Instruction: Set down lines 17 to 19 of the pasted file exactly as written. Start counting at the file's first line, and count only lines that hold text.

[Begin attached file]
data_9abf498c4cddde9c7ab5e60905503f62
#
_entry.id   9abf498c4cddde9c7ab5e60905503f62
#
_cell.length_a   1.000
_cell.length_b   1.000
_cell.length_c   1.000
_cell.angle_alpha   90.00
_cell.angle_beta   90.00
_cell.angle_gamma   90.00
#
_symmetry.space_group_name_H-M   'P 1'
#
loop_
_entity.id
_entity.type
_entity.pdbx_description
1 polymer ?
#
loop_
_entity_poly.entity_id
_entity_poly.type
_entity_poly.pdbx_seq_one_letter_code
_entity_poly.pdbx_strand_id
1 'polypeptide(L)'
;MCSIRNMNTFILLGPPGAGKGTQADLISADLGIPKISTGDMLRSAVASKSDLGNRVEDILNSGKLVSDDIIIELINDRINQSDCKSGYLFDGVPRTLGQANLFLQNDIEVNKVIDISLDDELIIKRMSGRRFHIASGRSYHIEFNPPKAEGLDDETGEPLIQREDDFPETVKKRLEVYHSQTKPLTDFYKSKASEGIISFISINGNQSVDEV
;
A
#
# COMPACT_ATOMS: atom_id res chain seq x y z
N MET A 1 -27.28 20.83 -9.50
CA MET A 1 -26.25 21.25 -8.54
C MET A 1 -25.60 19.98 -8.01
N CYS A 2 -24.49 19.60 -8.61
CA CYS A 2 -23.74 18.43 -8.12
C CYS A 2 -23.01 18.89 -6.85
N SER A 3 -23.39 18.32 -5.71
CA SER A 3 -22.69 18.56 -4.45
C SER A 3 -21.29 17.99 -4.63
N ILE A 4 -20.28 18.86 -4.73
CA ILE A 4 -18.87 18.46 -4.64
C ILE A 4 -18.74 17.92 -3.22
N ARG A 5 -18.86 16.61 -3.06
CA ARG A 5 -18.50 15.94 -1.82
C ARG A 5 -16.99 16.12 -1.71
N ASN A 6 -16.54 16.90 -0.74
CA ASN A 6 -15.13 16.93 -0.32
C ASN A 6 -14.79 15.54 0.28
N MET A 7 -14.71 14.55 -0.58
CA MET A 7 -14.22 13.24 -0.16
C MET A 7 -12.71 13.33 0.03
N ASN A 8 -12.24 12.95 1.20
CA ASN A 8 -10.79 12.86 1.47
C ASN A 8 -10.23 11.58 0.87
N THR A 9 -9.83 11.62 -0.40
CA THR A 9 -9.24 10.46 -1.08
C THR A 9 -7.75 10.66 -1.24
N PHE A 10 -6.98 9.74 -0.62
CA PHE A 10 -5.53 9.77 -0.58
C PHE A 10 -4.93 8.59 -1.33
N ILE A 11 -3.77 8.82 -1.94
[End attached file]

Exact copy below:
_entity.pdbx_description
1 polymer ?
#